“Conflict and resolution are two sides of the same coin.”
—Entrepreneur Haresh Sippy
Researchers have found that, when we argue with someone, we stop listening to what the other person is saying. Instead, when they talk, we spend that time planning what we’re going to say next. Yet, in order to successfully end disputes, we have to break common patterns like this. We need to get at what matters. To do that, here are four intriguing strategies to help you successfully resolve a dispute.
1. Anticipate the Differences
Perhaps in order to buoy up their moods, some people prepare for conflict by minimizing the distance between two parties. They emphasize, “We aren’t really that far apart on this.” While that may be a successful strategy in the negotiation room, researchers caution against using that same approach, when you prepare for negotiating. Instead, Harvard researchers suggest that it’s better beforehand to focus on the differences. Then you’ll be ready for them when they arise.
2. Stay in the Present
It may be tempting to dredge up ancient history. It may even feel relevant to re-litigate old arguments, especially if you are using those disputes to gauge if someone is trustworthy or not. However, researchers say that, as much as possible, you should only discuss what’s before you in the here-and-now.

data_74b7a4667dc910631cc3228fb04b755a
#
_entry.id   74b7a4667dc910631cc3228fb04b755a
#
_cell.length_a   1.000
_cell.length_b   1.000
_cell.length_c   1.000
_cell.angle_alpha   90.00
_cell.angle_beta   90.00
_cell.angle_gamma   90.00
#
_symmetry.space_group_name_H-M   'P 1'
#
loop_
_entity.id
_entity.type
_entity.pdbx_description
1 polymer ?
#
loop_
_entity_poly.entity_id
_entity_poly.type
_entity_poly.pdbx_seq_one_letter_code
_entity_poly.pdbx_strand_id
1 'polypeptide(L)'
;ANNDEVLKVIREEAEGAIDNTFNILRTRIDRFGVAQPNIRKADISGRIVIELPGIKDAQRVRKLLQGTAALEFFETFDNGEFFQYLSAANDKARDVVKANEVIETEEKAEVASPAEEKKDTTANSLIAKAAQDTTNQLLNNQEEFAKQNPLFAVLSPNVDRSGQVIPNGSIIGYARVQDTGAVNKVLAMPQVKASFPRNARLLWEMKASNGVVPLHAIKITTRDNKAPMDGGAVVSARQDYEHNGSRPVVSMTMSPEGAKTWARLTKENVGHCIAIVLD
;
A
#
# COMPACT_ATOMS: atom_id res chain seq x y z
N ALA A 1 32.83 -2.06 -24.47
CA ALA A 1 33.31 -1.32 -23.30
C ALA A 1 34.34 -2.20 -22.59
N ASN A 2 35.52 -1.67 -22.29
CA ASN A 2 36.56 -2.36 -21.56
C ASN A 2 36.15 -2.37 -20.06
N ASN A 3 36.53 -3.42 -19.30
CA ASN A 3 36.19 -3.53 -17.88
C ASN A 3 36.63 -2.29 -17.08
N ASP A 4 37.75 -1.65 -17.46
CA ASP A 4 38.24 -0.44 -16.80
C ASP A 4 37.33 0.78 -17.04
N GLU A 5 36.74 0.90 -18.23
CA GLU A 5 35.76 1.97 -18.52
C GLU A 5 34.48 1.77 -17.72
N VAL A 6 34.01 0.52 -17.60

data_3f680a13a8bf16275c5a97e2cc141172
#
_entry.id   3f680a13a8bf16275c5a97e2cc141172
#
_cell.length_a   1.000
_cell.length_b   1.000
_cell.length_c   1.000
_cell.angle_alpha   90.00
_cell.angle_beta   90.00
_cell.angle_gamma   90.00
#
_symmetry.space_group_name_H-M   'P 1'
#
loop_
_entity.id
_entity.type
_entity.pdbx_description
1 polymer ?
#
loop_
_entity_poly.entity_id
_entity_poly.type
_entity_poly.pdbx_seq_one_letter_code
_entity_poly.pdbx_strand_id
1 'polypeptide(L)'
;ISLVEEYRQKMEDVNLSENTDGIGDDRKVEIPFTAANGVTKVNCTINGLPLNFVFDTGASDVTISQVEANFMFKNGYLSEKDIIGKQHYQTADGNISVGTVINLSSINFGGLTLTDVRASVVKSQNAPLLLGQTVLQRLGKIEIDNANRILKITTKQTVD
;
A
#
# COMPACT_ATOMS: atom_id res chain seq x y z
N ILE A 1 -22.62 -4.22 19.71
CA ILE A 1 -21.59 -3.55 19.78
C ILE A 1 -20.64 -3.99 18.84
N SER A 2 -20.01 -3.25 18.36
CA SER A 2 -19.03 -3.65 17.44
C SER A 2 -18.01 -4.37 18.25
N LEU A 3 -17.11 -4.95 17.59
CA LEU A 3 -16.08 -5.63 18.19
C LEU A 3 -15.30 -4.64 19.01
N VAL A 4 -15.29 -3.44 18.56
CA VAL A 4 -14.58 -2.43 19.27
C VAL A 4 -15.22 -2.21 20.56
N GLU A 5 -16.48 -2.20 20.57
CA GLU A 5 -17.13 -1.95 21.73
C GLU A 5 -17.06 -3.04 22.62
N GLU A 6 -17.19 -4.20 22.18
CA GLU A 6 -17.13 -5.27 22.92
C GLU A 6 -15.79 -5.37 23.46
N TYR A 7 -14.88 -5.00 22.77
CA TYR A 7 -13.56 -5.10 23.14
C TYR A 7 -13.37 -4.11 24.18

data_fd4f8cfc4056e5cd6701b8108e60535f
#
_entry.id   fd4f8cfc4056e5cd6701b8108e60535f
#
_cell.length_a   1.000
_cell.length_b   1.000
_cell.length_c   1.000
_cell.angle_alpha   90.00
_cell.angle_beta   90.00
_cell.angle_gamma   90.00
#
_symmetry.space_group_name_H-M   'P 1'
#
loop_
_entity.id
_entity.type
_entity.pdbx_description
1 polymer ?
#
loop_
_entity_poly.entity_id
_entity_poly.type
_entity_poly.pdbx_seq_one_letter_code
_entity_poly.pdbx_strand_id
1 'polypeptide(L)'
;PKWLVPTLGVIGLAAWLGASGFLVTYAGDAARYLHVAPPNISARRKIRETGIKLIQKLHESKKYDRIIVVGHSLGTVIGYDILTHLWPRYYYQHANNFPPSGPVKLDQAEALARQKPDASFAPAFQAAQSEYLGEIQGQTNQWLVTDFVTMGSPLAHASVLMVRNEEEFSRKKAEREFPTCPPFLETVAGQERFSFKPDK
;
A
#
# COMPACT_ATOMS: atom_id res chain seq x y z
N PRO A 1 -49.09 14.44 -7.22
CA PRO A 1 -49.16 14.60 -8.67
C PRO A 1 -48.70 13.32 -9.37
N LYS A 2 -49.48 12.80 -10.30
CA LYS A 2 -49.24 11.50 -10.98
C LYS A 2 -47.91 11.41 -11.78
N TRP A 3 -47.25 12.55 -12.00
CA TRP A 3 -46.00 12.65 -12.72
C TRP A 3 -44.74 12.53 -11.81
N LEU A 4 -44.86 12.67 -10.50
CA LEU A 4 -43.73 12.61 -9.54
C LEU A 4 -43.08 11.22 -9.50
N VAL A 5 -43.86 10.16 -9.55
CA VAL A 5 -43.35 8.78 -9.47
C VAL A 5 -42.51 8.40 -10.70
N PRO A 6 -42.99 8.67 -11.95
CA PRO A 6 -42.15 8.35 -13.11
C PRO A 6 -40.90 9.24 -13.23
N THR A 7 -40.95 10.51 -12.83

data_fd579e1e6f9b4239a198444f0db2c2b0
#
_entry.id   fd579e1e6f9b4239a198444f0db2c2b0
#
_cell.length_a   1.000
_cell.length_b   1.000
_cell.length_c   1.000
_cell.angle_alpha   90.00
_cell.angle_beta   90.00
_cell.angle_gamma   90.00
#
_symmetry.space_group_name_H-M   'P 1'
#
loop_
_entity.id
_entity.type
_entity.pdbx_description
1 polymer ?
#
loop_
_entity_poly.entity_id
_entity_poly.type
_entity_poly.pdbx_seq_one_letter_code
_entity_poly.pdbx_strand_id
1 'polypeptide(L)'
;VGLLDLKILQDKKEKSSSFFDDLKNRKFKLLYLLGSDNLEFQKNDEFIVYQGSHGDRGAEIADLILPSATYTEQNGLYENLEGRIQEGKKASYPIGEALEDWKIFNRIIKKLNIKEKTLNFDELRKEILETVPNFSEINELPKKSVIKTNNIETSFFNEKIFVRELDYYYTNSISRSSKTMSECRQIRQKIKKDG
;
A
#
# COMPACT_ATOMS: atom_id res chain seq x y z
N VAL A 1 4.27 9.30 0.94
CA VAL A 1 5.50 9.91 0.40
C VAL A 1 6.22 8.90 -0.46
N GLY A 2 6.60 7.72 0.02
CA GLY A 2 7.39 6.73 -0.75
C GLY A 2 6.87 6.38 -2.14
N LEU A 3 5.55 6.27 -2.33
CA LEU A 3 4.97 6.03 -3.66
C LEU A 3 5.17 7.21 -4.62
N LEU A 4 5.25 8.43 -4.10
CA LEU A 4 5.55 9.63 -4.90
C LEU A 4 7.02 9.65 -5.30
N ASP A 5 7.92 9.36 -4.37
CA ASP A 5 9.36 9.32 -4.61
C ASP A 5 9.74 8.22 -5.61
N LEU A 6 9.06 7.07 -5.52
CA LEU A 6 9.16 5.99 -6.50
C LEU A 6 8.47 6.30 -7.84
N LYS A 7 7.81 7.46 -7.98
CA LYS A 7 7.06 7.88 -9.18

3. Be Your Own Neutral Third Party Negotiator
It’s natural to advocate for your side, but Harvard researchers also suggest that you try (genuinely) to be more neutral. Instead of arguing your point, tell the person, “Here is my perspective. But what do you think about this?” This invitation can be a game-changer. You’ll surprise him by coming off as reasonable and respectful. And when you learn what he’s really thinking, you may come up with a new alternative that hadn’t occurred to either of you.
4. Ask What’s In it for Him
In dispute resolution, we’re typically afraid we’ll walk away having given away too much and gained too little. But Lee Jay Berman, founder of the American Institute of Mediation, suggests a different approach: Link two items together as alternative solutions, then ask which your opponent prefers: e.g., “I can do this or that. Which is better for you?” You’ve flipped the entire process on its head, because now you’re looking out for his well-being, not your own. If he wants to argue, it will seem as if he’s arguing against his own self-interest, and who wants to do that?
No matter what format of dispute resolution you choose, at Ganguly Brothers, PLLC, we will find the strategies to help you succeed. For a free, confidential consultation, contact us through our website contact page or call us at 585-232-7747.